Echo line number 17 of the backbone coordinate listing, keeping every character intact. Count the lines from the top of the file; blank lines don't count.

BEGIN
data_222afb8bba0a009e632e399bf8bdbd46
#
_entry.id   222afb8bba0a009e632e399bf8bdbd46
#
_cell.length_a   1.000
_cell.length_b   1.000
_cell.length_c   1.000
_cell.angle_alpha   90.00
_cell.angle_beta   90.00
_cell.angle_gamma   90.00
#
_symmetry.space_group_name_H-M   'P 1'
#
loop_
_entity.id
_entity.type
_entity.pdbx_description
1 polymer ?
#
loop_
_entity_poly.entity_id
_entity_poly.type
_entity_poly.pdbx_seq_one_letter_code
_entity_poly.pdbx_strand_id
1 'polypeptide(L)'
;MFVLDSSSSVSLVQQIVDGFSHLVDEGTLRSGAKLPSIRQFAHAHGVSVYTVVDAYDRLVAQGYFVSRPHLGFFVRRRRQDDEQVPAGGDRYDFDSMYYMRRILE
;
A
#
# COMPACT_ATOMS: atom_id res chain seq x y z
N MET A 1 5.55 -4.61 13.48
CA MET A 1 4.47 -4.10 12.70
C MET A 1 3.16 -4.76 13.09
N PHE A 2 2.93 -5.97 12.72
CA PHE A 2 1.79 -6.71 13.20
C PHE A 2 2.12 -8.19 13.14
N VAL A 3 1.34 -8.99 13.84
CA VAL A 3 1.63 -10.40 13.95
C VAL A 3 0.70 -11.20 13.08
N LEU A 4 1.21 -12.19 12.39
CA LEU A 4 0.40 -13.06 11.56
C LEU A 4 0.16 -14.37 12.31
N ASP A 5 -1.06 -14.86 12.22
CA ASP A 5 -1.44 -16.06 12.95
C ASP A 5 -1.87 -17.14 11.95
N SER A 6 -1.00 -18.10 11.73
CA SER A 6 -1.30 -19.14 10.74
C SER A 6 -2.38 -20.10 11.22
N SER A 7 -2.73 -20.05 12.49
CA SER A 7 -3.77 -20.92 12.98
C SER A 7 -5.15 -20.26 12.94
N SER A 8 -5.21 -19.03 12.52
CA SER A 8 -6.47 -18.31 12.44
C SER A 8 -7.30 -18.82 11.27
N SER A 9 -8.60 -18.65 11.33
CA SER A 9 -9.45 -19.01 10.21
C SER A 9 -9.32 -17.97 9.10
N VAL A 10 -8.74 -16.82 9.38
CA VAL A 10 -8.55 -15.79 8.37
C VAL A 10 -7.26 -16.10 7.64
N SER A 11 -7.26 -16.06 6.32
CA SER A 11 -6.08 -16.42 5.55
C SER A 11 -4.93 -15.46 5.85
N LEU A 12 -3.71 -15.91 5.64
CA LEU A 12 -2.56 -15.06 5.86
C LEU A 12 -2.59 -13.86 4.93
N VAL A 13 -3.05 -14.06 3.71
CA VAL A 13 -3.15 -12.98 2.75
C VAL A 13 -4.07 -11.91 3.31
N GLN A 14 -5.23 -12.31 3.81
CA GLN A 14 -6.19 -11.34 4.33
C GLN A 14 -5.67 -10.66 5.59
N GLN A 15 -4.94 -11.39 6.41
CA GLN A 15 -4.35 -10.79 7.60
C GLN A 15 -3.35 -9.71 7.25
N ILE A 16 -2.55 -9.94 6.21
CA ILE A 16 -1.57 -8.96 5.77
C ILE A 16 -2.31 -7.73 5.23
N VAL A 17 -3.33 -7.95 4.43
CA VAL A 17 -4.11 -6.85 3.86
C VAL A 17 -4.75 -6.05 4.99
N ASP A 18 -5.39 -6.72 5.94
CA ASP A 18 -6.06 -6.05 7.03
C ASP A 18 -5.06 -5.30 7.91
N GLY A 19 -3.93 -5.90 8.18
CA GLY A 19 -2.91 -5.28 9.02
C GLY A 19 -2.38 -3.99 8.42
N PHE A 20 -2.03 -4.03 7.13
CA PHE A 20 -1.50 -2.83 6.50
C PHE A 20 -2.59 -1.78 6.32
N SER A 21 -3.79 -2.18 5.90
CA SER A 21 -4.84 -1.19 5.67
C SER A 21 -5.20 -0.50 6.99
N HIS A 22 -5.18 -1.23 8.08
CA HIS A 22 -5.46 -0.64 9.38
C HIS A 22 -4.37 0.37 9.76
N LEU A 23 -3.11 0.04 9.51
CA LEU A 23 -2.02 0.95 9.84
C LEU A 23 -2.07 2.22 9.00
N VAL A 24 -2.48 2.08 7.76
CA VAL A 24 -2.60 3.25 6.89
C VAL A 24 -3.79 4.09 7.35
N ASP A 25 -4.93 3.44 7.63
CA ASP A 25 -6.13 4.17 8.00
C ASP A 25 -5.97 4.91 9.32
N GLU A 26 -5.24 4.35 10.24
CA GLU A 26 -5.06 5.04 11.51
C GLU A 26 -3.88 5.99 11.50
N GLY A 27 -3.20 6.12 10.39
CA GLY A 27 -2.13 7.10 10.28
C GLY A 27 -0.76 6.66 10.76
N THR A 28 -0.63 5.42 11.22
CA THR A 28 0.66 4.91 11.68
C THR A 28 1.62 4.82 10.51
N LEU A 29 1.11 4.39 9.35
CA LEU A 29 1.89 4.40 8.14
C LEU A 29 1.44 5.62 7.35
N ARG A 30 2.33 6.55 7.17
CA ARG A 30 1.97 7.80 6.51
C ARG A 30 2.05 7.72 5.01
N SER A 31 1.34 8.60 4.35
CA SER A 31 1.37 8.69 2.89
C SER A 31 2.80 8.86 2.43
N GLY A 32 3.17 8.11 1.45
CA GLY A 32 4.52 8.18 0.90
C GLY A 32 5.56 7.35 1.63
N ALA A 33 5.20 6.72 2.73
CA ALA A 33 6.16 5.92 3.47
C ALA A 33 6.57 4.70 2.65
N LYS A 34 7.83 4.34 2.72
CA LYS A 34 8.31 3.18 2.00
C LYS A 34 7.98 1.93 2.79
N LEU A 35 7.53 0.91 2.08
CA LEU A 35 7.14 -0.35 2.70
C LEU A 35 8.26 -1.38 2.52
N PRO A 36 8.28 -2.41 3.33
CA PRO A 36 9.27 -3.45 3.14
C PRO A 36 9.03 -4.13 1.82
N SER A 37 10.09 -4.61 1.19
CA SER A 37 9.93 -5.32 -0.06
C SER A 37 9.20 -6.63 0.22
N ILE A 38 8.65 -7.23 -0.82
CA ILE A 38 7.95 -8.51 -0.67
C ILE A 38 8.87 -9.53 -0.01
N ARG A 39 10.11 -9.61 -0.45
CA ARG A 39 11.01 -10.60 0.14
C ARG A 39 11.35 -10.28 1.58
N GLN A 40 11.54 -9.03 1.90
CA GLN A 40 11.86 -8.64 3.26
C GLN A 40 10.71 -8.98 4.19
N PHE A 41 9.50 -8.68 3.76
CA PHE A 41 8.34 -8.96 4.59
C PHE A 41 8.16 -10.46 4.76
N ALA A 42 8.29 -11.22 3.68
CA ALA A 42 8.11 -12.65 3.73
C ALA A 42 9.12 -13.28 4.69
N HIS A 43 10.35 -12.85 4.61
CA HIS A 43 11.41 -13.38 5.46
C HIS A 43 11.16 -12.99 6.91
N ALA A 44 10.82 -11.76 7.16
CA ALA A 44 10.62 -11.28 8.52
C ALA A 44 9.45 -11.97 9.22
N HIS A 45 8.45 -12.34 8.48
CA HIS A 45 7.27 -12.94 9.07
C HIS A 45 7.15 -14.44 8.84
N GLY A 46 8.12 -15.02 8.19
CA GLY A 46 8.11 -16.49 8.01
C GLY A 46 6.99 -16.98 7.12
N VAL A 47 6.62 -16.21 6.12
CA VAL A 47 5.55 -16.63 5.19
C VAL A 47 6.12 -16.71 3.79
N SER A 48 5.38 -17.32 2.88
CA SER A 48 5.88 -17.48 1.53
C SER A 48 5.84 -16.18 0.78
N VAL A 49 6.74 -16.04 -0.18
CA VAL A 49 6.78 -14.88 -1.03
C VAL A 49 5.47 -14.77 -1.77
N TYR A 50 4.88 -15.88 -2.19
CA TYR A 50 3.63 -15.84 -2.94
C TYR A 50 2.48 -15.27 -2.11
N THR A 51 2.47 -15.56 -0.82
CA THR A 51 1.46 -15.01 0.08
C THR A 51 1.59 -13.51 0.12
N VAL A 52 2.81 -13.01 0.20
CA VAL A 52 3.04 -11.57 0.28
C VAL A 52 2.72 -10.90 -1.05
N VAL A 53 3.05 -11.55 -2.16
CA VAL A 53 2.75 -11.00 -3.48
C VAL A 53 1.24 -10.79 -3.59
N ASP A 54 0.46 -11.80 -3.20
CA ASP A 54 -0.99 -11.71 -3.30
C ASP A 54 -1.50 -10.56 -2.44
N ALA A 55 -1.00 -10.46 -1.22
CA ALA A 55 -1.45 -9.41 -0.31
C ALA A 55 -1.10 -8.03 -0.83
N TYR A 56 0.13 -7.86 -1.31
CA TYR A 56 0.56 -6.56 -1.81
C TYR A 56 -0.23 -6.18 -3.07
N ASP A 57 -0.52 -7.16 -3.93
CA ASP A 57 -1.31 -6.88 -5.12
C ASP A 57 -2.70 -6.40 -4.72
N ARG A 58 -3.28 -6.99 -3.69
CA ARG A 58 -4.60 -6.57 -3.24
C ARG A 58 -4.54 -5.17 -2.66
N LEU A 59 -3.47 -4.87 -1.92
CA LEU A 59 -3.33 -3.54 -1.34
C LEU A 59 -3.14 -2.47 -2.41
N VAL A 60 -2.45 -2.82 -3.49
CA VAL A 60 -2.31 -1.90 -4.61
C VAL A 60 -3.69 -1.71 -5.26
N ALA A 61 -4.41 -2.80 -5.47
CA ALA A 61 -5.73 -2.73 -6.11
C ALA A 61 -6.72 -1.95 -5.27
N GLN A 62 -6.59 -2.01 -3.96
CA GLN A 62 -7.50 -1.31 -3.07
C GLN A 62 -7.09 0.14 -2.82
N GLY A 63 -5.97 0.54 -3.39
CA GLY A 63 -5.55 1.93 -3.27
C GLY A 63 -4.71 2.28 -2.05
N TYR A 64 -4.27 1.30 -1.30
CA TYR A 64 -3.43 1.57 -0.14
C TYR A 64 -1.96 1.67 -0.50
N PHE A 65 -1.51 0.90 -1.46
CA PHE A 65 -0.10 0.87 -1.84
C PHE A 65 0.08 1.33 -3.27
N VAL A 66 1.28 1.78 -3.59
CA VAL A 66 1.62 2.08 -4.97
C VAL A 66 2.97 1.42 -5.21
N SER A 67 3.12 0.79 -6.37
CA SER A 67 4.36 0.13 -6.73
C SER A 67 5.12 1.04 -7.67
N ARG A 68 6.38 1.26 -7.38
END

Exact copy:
_entity.pdbx_description